WORLD
July 14, 2012 | By Khristina Narizhnaya, Los Angeles Times
MOSCOW - Russian lawmakers this week passed three measures to increase government control over the Internet, media and foreign-funded activist groups, despite widespread protests from Web professionals, journalists and human rights advocates. A bill that criminalizes libel and imposes fines of up to $153,400 on violators, and a measure that requires nongovernmental organizations, or NGOs, that receive foreign funding to register as "foreign agents," were approved by the lower house of the parliament Friday, the last day of the legislative session.
WORLD
July 14, 2012 | By Khristina Narizhnaya, Los Angeles Times
MOSCOW - Russian lawmakers this week passed three measures to increase government control over the Internet, media and foreign-funded activist groups, despite widespread protests from Web professionals, journalists and human rights advocates. A bill that criminalizes libel and imposes fines of up to $153,400 on violators, and a measure that requires nongovernmental organizations, or NGOs, that receive foreign funding to register as "foreign agents," were approved by the lower house of the parliament Friday, the last day of the legislative session.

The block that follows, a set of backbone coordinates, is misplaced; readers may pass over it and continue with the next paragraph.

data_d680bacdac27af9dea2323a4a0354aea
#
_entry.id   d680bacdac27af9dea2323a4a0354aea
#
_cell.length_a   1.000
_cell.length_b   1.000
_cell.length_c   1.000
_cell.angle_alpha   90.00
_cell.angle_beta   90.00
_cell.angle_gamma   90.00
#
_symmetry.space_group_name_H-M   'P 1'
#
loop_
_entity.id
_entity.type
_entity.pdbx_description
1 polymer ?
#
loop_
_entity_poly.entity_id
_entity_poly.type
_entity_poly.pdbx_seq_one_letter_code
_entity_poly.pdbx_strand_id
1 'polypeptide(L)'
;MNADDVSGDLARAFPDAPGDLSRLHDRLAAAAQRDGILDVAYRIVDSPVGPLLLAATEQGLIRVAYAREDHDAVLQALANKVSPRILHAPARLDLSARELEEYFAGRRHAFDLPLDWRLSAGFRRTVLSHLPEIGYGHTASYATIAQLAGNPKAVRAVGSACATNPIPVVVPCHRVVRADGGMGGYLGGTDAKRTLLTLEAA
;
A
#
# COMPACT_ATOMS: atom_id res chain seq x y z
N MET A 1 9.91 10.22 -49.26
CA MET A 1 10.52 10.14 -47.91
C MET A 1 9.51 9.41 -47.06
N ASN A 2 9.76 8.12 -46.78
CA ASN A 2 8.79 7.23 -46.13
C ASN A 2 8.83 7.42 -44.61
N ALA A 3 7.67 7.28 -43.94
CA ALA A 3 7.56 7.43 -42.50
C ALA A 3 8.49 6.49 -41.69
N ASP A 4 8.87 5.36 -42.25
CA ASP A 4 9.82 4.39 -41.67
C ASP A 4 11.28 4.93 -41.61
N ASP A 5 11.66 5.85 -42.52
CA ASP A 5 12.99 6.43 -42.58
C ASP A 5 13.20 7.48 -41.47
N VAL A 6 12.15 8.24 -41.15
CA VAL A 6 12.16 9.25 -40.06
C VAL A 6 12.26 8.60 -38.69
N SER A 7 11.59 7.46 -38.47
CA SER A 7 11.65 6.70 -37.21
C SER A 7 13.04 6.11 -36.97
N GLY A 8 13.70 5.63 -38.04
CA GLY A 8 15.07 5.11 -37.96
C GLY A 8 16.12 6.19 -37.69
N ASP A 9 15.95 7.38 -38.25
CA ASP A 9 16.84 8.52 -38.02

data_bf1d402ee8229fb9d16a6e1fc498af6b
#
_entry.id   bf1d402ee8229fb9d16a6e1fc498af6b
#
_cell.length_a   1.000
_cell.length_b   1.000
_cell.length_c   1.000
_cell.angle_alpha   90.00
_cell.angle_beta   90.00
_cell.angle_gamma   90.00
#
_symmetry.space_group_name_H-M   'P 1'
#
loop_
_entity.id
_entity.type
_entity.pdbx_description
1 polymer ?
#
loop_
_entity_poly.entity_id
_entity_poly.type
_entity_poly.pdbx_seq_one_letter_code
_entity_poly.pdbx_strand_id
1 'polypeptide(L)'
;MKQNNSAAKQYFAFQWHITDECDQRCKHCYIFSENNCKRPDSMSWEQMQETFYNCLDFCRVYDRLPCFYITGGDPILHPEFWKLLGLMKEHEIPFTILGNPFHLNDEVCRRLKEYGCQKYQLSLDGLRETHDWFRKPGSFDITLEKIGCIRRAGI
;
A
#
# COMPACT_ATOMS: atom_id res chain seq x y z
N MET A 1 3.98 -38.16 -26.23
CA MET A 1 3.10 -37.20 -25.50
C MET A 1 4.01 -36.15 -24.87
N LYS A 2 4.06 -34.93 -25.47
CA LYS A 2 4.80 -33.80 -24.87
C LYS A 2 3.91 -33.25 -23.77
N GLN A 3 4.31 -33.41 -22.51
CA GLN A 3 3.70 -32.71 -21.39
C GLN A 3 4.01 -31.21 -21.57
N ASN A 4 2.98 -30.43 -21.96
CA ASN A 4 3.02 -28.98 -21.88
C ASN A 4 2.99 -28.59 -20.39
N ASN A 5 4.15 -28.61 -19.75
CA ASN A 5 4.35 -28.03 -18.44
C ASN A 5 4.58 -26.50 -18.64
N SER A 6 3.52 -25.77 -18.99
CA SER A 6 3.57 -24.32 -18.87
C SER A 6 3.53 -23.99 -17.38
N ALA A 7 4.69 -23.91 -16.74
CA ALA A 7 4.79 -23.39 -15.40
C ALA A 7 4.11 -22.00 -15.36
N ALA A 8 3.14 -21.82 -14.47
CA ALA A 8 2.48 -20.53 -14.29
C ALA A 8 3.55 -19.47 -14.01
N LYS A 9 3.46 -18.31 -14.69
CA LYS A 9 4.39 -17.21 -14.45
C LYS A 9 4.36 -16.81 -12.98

NEWS
December 6, 1996 | From Reuters
The upper house of Russia's parliament Thursday publicly laid claim to Ukraine's Black Sea naval port of Sevastopol, saying it was part of Russia and Kiev had no legal right to govern it. The Federation Council, in a move likely to cause a storm of protest in Kiev and further worsen mistrustful relations between the two governments, endorsed the demand that Ukraine surrender the city by a majority of 110 to 14.